# Monte Carlo Analysis

Monte Carlo analysis can be undertaken by FePEST to explore the uncertainty of a specific prediction or a set of predictions. From a groundwater modeller perspective, for example a prediction can be defined as the hydraulic heads in the model, inflows to a open-cast mine, concentrations at certain model areas, geothermal storage in the underground, etc.

The clear advantage of Monte Carlo analysis from a decision-maker point of view is the fact that we can learn the uncertainty of any prediction. Contrarily to other methods presented here (i.e. Predictive Analysis PEST mode), where uncertainty is only provided by one prediction at a time.

Predictive uncertainty analysis is accomplished by making predictions of interest with all parameter fields, and by then undertaking stochastic analysis of these predictions. The outcomes of this analysis include probability distributions (histograms) of individual predictions and/or group of predictions. From here we can learn about mean and variance of our predic­tions.

A definition of calibration-constrained Monte Carlo analysis stands for identi­fying multiple (i.e. several) model scenarios, which all of them maintains valid the assumption of calibration, i.e. minimum reduction of the measurement objective function. All these several model scenarios starts from a stochastic process (Monte Carlo) and after subsequent “adaptations”, they provide both an acceptable fit to the historical observations and reasonable parameter dis­tributions (i.e. regularized field).

The generation of parameter fields which respect calibration constraints is undertaken by combining the SVD-Assist as a mathematical regularization in PEST and the pre-calibration null-space projection of differences between stochastic parameter fields and the “calibrated” model.

## Stochastic Parameter Generation

The start point of the analysis requires a model, which is considered to be “calibrated”. Such a stage can be achieved by running FePEST in the Estimation operation mode with any combination of regularization approaches and prior information.

Based on a Monte Carlo method, random parameters are generated with a mean value equal to the calibrated parameters. The prior information covari­ance matrix (Regularization - Tikhonov section in the Problem Settings dialog) and using a mean equal to the calibrated parameter field.

## Null-Space Projection

The null-space projection is overtaken by the PEST Utility PNULPAR. The starting point of the null-space projection is a set of randomly-generated parameters and knowl­edge of the dimensionality of the problem.

Typically, the value of the calibrated parameters is considered as the mean value for the stochastic generation of the parameters. The number of dimen­sions of the calibrated solution space is approximately equal to the number of super parameters used by the SVD-Assist calibration.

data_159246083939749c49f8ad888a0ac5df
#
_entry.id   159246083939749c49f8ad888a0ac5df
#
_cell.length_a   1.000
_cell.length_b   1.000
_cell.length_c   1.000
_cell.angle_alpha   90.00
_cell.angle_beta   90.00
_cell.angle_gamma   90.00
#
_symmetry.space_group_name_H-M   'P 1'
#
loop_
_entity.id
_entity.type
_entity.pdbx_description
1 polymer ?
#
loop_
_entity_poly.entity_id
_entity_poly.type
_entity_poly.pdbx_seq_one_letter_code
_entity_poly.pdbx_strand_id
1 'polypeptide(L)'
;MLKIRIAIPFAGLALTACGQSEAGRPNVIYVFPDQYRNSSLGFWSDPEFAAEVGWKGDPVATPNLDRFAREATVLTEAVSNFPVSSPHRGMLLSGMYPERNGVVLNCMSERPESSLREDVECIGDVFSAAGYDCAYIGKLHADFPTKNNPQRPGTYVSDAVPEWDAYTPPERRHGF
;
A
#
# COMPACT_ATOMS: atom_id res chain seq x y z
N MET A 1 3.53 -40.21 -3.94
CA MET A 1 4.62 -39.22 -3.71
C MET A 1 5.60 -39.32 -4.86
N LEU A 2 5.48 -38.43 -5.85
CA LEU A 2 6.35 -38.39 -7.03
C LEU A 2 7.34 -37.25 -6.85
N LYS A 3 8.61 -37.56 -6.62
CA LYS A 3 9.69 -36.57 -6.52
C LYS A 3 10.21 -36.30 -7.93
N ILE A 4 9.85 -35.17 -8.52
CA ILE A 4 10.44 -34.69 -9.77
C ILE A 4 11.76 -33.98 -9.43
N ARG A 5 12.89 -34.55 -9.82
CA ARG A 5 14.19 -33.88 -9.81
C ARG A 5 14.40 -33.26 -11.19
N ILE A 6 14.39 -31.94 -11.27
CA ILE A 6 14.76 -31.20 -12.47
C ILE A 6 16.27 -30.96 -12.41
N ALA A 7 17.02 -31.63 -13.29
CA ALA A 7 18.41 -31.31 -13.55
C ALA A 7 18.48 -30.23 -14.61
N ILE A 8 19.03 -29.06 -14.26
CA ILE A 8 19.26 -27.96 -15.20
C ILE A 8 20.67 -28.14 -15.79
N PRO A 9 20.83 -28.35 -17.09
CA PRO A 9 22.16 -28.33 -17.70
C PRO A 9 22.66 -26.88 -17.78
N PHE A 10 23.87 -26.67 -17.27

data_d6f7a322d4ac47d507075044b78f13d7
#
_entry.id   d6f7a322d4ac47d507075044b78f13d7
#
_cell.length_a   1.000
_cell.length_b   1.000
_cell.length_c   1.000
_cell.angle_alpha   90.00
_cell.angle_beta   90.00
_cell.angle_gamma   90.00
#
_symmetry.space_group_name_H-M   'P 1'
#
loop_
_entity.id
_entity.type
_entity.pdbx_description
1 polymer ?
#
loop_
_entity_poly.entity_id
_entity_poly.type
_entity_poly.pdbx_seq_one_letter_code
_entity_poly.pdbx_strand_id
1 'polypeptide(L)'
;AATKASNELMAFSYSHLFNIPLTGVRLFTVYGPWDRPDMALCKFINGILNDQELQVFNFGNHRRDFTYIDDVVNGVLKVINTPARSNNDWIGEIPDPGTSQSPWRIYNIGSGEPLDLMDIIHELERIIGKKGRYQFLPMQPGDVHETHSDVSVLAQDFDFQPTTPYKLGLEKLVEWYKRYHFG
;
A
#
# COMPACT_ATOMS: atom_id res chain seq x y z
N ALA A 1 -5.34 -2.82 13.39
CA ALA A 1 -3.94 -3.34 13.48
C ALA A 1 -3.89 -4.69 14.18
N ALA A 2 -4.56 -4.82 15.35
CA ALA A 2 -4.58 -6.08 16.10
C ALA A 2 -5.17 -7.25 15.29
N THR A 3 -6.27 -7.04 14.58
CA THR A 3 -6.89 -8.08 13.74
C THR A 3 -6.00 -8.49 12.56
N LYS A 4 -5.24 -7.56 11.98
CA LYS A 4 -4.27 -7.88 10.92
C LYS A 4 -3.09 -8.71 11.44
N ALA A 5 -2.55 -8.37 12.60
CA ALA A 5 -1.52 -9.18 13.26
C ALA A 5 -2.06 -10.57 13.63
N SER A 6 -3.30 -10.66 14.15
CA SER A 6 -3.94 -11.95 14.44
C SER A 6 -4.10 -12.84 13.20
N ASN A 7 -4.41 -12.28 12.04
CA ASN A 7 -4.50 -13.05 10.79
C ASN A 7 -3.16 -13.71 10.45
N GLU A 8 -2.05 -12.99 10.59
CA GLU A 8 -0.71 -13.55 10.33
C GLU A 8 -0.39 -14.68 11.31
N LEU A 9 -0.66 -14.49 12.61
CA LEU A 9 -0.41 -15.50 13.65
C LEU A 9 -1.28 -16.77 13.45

During the operation of PNULPAR three task are carried out:

• Calculate the different between each parameter set and the calibrated parameters.

• This difference is subsequently projected onto the calibration null space

• The projected differenced is re-added to the calibrated parameter set.

The random parameter sets modified as described above do not strictly reflect a perfect calibrated model, because non-linearities in the problem. Therefore, adjustment of these parameters is required to validate the calibra­tion constraints. Such modifications take place through the alternations made to the calibration solution space (with an untouched null space).  Parameter set (Conductivity) without null-space projection (left) and with null-space projection (right).

Figure above shows an example of randomly-generated parameters without (RANDPAR utility) and with (PNULPAR utility) projection onto the null space.

In the previous steps, a set of “almost calibrated” parameters were gener­ated. In order to fully complete the calibration task for each parameter sam­ple, a series of calibration runs with PEST is undertaken. The SVD-Assist regularization in PEST is used here to adjust the parameters rapidly. This methodology will only run the model as many times as the number of super parameters (or dimensionality of the problem). Typically, after two iteration cycles of the PEST optimization, the calibration stage is achieved.

## Outcome of Calibration-Constrained Monte Carlo

The final outcome of the calibration-constrained Monte Carlo provides a set model parameters, which all of them calibrate the model similarly. In addition we have tracked the evolution of a prediction (or several ones) and the evolu­tion of the objective function for all these models. These last two can be used to create histograms to understand explore the uncertainty of the modelling task.